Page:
Many people are ever suspicious of the private sector and fervently believe that government should control certain segments of our economy. This wishful (and delusional) thinking is most prevalent in the health care industry, where the left regrets not having passed a single-payer (government-controlled) system instead of ObamaCare. Having recently undergone a painful interaction with the federal government, I can only wonder what planet these people are from. The experience made me doubt why almost anything would be left in the hands of federal bureaucrats.
This story begins with something the government did that was good; but, as usual, they found a way to turn it into a disaster. As a tax preparer, I was required to put my social security number on tax returns. But in these times of rampant identity theft, I’m sure you can understand that having your social security number floating around on hundreds of documents is not particularly palatable. So in coordination with the community of CPAs and enrolled agents, the IRS implemented a Preparer Tax Identification Number (PTIN) to solve the problem. We obtained our PTIN, started using it on tax returns, and life was beautiful. Predictably, however, the government could not leave well enough alone.
Flash forward a few years. For many good reasons, the IRS decided that they needed to register every tax preparer. There were people – generally not CPAs or enrolled agents – who were abusing the tax system, usually by fraudulently claiming an earned income tax credit (EITC). The EITC is known as a “refundable credit,” which means that a low-income worker can get money back from the government even without paying any withholding. Unfortunately, there has been a lot of cheating and abuse, including a large number of claims made by fictitious people.
For some unknown reason, one registration isn’t sufficient. In their infinite wisdom, the IRS decided that anyone holding a PTIN had to register every year, along with payment of a new $63 annual fee (which I’m confident will go up soon). One has to log onto the IRS web site, set up an account, and then make a credit card payment.
Most everyone has bought something online, and my favorite online shopping site is Amazon. It takes me about three minutes to search their web site, purchase what I want, and have it shipped to me. Not so fast with the IRS. Navigating the entire registration process takes a computer expert, and even then you may not achieve your objective. For example, the IRS requires a complicated password that would never be used anywhere else. Of course they claim that this is necessary for security reasons, but that would imply that Amazon, whose password criteria is far less demanding, doesn’t want to protect your account. Last year, I managed to get registered. This year was a nightmare.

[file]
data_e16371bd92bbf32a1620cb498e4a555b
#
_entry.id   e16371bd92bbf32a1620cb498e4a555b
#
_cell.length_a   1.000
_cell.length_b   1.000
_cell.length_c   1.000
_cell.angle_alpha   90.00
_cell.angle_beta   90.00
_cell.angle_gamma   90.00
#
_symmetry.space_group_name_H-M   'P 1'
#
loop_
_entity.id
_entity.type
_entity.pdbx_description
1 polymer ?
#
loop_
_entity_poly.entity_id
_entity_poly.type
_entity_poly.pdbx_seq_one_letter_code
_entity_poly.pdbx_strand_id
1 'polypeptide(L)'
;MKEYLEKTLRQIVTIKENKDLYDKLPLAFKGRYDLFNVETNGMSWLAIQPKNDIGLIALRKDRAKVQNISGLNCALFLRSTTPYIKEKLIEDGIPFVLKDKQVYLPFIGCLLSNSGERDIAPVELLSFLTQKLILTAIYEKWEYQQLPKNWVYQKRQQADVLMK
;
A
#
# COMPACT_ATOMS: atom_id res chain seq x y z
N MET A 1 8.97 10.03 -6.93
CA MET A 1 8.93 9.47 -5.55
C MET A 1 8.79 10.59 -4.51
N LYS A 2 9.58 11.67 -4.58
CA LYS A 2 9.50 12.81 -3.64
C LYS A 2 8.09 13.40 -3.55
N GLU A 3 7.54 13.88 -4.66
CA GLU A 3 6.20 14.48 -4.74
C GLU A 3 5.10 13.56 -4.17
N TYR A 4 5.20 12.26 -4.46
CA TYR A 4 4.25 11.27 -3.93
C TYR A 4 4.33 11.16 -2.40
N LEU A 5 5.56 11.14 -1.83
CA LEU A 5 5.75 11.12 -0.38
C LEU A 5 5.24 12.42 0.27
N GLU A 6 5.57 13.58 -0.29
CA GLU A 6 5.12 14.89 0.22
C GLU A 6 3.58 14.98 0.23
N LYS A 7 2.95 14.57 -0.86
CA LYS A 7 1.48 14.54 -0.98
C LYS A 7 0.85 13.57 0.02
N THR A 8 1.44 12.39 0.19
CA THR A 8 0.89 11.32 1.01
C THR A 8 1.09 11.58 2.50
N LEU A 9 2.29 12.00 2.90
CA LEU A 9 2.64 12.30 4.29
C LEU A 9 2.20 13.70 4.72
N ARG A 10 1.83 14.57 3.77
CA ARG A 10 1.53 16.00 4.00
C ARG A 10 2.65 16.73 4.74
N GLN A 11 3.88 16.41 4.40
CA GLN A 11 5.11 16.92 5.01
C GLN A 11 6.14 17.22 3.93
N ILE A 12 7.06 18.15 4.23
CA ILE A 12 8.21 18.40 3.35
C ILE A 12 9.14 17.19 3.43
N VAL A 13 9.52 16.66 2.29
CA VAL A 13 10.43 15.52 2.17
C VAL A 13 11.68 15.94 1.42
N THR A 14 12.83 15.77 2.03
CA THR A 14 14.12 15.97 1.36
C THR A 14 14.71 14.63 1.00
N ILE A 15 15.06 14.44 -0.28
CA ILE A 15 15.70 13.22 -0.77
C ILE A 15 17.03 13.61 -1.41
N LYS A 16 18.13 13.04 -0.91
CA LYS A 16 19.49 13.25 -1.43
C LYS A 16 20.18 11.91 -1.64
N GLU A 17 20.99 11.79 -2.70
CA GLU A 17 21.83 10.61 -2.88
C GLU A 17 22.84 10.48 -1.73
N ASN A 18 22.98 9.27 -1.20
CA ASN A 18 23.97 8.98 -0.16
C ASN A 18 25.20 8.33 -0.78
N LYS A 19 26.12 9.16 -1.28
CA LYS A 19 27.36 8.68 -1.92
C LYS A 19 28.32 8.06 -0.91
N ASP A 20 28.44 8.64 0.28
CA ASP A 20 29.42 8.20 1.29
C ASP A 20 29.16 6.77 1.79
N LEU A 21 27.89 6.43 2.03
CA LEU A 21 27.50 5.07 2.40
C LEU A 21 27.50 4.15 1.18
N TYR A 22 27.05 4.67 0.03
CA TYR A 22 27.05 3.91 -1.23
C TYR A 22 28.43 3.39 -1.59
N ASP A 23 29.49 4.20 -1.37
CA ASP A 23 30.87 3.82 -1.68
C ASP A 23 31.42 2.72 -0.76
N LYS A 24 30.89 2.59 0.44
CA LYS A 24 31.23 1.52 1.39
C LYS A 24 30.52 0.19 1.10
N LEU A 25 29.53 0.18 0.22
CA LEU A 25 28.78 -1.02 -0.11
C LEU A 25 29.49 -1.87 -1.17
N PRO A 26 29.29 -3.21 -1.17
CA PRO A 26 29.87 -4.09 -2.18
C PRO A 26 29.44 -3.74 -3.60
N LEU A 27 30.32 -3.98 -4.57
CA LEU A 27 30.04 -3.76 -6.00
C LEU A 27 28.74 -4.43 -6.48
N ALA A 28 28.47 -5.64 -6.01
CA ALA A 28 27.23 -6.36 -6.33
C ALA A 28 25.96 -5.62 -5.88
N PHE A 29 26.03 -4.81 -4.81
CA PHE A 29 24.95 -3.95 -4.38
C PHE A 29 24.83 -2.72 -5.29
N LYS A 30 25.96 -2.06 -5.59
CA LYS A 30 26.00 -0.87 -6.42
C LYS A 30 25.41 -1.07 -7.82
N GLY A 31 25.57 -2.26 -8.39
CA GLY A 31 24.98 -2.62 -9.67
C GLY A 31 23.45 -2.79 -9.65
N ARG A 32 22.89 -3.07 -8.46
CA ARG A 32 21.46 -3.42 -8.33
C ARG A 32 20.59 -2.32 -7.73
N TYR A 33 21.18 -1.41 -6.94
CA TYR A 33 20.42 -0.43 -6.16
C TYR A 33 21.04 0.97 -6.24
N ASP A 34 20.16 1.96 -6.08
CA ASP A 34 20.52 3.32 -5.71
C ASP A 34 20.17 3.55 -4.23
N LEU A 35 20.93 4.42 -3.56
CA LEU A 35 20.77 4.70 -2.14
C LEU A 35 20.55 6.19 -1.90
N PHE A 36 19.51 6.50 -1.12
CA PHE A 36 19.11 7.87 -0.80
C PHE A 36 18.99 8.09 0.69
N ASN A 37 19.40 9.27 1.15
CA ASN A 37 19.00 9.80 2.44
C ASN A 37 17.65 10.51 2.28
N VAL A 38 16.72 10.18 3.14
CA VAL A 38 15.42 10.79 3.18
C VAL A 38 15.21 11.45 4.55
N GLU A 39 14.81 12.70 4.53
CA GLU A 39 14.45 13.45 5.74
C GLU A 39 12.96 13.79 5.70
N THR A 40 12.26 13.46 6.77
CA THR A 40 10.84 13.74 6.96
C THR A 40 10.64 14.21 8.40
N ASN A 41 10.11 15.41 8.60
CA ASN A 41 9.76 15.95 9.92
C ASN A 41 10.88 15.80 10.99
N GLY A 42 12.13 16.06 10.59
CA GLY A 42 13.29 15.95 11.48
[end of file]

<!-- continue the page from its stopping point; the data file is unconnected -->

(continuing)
I received an IRS email indicating that we could register as early as October 15th. Believing there’s no time like the present, I hopped on it the next day. When I couldn’t remember last year’s password, they sent me a temporary one – much like any other web site. I put it in. I put it in again. I cut and pasted it – all to no avail. I couldn’t get anywhere and (surprise!) no one answered the PTIN hotline. So I called a special number for tax practitioners. They told me to just print a certain form, fill it out, and send the check to the PTIN office in Waterloo, Iowa. That went into the mail October 20th. I should have conjured up my impending results based on the name of the city I was mailing it to.
If I had sent the check to a bank or my cable provider, it would have cleared my account by the end of October. Those companies actually care about collecting their money, but not the IRS. When my bank statement arrived at the end of November and the check hadn’t cleared, I started to get worried, so I got back on the phone to the Practitioners hotline. After a half hour wait, someone came on only to inform me that 40 days was not a long time for the form to be processed and not to be worried. Of course, that’s when I really started to worry.
When the check hadn’t cleared by the end of December, I became extremely concerned because the due date was December 31st. You may be aware that the IRS is big on penalties even if it’s their fault, and, frankly, I had no idea whether they had even received my letter. So back to the phone and being put on hold – again to no avail. This time I tried the PTIN hotline and actually got through. When a lady got on she was quite lovely. It was probably because she was from Waterloo, Iowa, and may have been giddy about all the money the Republicans had just dumped in the state.
She reviewed my records and found that they had received my application. She told me that I should have been notified that my form was not complete. I replied that not only had I not been contacted, but that I was quite sure I had filled out the form in its entirety. That’s when she revealed that the IRS had changed the form in November. Yes, folks, they actually changed the form after the submission period had begun. She then helped me complete my registration and informed me that they would now cash my check. She was very nice, but she never apologized. The IRS never apologizes.
As a longtime professional who regularly deals not only with the IRS, but with a plethora of other governmental agencies, I’m still baffled at the attitude and behavior of government employees and their unwillingness to admit they made a mistake. They are the last people on earth that I’d want to control my health care – and, trust me; you should never want them to do it either.